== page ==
The biological clock, the endothelium, and vascular remodeling Circadian rhythms are daily body rhythms that oscillate with a 24-hour period. A discrete signaling pathway termed `the biological clock'is the molecular basis of these daily rhythms. We have found that blood vessels contain a functional biological clock, including the critical clock components, Bmal1, Clock, Period, and Cryptochrome genes. Moreover, the biological clock is expressed within the endothelium of blood vessels, ideally positioned to modify endothelial signaling and vascular function. The central hypothesis of this application is that the biological clock has a local function within the vasculature to influence endothelial signaling and vascular remodeling. In the current application we present new evidence demonstrating that mice with disruption of the Bmal1 gene (Bmal1-KO), an essential component of the circadian clock, exhibit endothelial dysfunction, thrombosis, and impaired vascular remodeling. Furthermore, we demonstrate that Akt signaling, a key pathway in the regulation of endothelial function, is severely attenuated in Bmal1-KO mice. Based on these preliminary results, we hypothesize that Bmal1 is a novel regulator of endothelial signaling, vascular function, and vascular remodeling. To test this hypothesis, three specific aims are proposed. In the first aim, the regulation of the circadian clock will be studied in basal and flow-altered conditions. In the second aim, the physiologic and pathologic sequelae that impair vascular remodeling in Bmal1-KO and Clock mutant mice will be determined through analysis of blood vessel histomorphometry and cardiovascular hemodynamics. In the final aim, the molecular mechanisms through which Bmal1 regulates endothelial signaling will be determined through biochemical analysis of blood vessels in Bmal1-KO mice and in cultured endothelial cells having RNA interference to Bmal1. This work may improve our current understanding of the elevated cardiovascular risk associated with shift work, long-distance travel, and morning arousal, and provide new mechanistic insight into the development of vascular disease.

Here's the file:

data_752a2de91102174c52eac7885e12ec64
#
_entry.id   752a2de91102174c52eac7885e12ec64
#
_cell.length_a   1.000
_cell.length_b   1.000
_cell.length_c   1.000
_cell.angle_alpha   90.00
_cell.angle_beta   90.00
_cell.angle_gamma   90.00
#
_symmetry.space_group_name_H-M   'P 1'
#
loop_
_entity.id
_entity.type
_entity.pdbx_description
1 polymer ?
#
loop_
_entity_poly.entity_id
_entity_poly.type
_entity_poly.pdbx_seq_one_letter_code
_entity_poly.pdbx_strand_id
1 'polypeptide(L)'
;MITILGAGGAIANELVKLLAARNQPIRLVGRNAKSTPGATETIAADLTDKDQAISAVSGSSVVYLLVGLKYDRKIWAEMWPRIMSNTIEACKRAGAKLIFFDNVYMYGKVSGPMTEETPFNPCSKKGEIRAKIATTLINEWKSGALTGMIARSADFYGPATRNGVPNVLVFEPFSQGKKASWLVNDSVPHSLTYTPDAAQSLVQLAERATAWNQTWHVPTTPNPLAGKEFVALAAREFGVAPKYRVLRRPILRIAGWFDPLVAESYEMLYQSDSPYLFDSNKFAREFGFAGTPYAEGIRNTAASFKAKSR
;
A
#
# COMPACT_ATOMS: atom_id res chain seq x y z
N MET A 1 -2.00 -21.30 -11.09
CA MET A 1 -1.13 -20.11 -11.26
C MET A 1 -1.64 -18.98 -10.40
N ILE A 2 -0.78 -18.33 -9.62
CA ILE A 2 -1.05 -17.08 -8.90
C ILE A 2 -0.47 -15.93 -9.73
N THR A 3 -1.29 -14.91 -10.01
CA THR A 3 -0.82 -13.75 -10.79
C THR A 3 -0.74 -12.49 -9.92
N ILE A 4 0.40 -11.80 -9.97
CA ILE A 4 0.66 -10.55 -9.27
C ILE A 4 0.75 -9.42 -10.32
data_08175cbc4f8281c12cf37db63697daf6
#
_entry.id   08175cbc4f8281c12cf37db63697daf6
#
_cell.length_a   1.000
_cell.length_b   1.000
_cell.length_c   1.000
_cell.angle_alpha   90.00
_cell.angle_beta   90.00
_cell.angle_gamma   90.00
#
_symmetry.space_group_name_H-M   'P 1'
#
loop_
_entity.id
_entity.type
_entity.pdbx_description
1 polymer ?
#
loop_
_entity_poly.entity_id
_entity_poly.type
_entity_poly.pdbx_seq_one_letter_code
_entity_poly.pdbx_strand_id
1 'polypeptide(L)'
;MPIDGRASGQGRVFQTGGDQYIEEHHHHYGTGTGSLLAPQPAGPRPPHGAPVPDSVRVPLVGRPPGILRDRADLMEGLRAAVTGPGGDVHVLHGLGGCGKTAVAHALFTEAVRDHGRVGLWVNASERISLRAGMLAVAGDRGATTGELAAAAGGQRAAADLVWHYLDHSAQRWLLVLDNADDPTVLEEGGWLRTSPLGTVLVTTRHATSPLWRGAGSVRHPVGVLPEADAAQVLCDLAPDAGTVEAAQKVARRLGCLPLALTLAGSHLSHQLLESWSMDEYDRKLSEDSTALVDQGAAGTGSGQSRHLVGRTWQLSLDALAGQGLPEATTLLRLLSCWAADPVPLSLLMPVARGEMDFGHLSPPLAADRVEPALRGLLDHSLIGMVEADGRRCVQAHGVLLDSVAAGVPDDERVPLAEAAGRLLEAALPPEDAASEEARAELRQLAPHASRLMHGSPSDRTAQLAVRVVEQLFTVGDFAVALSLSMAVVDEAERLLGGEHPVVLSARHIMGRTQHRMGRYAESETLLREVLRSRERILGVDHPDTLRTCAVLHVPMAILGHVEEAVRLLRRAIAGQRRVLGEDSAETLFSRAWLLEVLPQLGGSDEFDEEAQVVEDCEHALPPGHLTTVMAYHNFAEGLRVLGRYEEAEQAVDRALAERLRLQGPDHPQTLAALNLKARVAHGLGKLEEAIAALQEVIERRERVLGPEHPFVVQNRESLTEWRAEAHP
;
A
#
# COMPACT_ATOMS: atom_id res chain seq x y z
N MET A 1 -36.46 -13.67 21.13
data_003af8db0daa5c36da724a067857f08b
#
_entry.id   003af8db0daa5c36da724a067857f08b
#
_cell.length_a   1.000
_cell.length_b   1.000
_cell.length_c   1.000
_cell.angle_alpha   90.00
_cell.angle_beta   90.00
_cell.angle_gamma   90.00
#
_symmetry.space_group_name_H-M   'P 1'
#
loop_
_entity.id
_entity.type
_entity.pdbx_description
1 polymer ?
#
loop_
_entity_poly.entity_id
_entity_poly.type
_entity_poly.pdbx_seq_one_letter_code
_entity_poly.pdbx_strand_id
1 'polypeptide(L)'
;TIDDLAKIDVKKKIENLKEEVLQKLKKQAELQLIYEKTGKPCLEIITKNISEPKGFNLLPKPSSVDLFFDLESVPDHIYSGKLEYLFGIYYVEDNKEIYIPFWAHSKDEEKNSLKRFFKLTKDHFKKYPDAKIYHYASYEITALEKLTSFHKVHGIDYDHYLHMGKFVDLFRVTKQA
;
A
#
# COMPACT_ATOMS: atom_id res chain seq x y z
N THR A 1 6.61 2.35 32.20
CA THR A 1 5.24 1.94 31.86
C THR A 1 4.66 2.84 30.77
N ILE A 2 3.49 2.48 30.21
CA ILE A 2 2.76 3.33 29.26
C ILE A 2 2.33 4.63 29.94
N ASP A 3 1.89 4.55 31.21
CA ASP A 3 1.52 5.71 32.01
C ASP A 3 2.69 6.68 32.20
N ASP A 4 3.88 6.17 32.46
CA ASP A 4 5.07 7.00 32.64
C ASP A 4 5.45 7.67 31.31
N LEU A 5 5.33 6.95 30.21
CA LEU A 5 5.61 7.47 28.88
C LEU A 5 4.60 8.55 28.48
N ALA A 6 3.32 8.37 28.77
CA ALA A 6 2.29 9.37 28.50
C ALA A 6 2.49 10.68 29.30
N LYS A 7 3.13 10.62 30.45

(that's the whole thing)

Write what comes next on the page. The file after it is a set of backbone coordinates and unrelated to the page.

The biological clock, the endothelium, and vascular remodeling Cardiovascular disease is the leading cause of death for both men and women in the United States and the world. There is a profound pattern in the time of day at which the death occurs. It is in the morning, when the endothelium is most vulnerable and blood pressure surges that stroke and heart attack most frequently happen. Thus, there exists a pattern of timing in cardiovascular biology and disease that follows a precise circadian rhythm. The molecular mechanism that underlies biological timing the circadian/biological clock is expressed throughout the body, including blood vessels. This work may improve our current understanding of the elevated cardiovascular risk associated with shift work, long-distance travel, and morning arousal, and provide new mechanistic insight into the development of vascular disease.
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